From brushing teeth to washing hands to combing hair, some kids see hygiene as a hassle — or worse. Here's what you can do.
- Parker Barry
Most parents give kids personal hygiene reminders every day, often many times a day. To kids, the constant cues to “Brush your teeth. Wash your hands. Comb your hair. Flush! Blow your nose. Bath time! Dentist today, haircut tomorrow,” can begin to sound more like “Blah, blah, blah…” than helpful hints.
From hair washing to toe clipping and everything in between, teaching kids the basics of cleanliness and grooming is one of parenting’s more mundane (sometimes frustrating) duties. Even worse, our kids may begin to take the prompting as personal criticisms.
Yet despite the sighs, eye rolls, and “I don’t want to!” protests, we persevere because it’s important for kids to learn these skills for health and social reasons. Proper hand washing, for example, reduces the number of people who get sick with diarrhea by 31 percent, according to the U.S. Centers for Disease Control.
Ways to build healthy habits
Some parents use charts or other systems that encourage kids to build healthy habits by amassing a certain number of stars and then getting rewards. Hygiene-promoting tools — blinking timer toothbrushes, germ-identifying hand-dye experiments, colored foam bath soap — can also be novel motivators.
While I’ve tried some of the above methods with my kids, I prefer the more direct route of explaining why a hygiene habit is important and then having the expectation that they will respond to the facts (with some reminders, of course). After all, feeling good, looking good and taking care of one’s body should be a reward unto itself.
Using simple “if … then” statements as explanations can help: “If you don’t wash your hands, then you’re more likely to get sick.” And it can help to add some creative fun to the mix. You can find books, fun websites and cute videos online related to almost any hygiene habit. I sang a tooth-brushing song that I learned when I was a kid from a commercial (which looks a bit spooky now but I loved at the time) to my kids so much that they can still sing about brushing their teeth “round and round, circles small, gums and all” on cue.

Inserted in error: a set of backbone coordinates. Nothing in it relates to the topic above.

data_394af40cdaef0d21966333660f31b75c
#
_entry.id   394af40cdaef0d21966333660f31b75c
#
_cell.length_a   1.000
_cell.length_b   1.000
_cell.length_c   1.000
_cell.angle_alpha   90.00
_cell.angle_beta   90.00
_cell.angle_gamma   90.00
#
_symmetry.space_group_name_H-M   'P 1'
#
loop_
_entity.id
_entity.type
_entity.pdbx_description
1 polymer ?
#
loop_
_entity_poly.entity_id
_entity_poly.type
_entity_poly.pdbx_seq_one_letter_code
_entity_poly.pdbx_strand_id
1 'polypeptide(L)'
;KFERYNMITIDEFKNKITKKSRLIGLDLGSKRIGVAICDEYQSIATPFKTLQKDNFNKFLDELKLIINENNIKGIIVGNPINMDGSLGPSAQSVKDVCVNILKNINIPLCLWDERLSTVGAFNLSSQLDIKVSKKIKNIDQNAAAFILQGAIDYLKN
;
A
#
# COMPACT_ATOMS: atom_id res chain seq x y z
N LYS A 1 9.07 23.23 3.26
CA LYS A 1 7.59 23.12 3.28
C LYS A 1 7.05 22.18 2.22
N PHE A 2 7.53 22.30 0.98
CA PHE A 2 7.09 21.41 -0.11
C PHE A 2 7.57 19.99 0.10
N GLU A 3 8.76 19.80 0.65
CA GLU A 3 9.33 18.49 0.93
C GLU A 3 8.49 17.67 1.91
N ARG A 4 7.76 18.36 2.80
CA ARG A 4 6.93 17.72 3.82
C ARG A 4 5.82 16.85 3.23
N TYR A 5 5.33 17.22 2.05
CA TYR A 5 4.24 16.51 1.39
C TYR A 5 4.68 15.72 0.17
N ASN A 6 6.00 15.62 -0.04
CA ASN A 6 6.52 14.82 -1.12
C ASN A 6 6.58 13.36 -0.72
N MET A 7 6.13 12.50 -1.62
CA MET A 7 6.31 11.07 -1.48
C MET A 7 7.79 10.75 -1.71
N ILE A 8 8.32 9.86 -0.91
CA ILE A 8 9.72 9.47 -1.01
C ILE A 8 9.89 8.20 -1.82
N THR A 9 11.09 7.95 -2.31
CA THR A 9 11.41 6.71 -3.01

Sometimes fear is a factor
Generally, hygiene tasks just seem boring for kids, but some have at least one that’s more than a minor annoyance. Some kids fear dentists, others cringe at getting their nails trimmed. For my son, it’s haircuts. As a toddler, he was afraid that his ear would be cut off or that haircuts would hurt for other unknown reasons.
As soon as he was old enough to assert himself, he flatly refused to let scissors touch his hair. As a result, there were few haircuts during those years and his hair was quite long until he outgrew this fear with the help of a trusted hair stylist. Years later, haircuts aren’t nearly as dramatic, but they still remain his least favorite event.
Enlist help from the heavyweights
So what does a parent do if all of our best efforts at encouraging, explaining, reminding, cajoling, demanding, and incentivizing an important hygiene habit don’t work?
At this point, it may be necessary to enlist the heavyweights. Ask your dentist or doctor to make an impression on your kid as to why this task is non-negotiable. After hearing a parent say, “You have to brush longer than 10 seconds to get your teeth clean,” for weeks, the message loses impact. Hearing the dentist say the same thing — and then handing your kid a two-minute sand timer — lends gravity to the message. (This is especially effective at the end of an appointment in which they’ve filled a cavity.)
Brainstorm ways to make it better
It’s also useful to consider what factors cause your kid to dislike the task. Ask them what they don’t like about it and brainstorm ways to make it better together. For example, does the shampoo or body soap they’re using bother their skin or eyes? Is the bathroom sink too high for comfortable hand washing, and could a step stool solve the problem? Does your kid know how to blow their nose so that it’s effective and neat? They may need a specific lesson in which you (or an online video) model exactly what to do.
Finally, we may need to assess whether all of our expectations are realistic or if there’s a “good enough for now” level at which we can meet our kids in the middle. If a kid really hates showers and baths, could tub time every other day do the job for now? Being firm that they need to take care of themselves, while staying flexible about how it’s done, can often solve the conflict.
We may need to assess whether all of our expectations are realistic.
Hygiene lessons may never be our kids’ fondest childhood memories, but someday they may grow to appreciate that those habits we helped them build are relatively tiny life tasks that make a big impact on their overall well-being.
What’s your kid’s least favorite hygiene task? How do you make healthy habits more fun?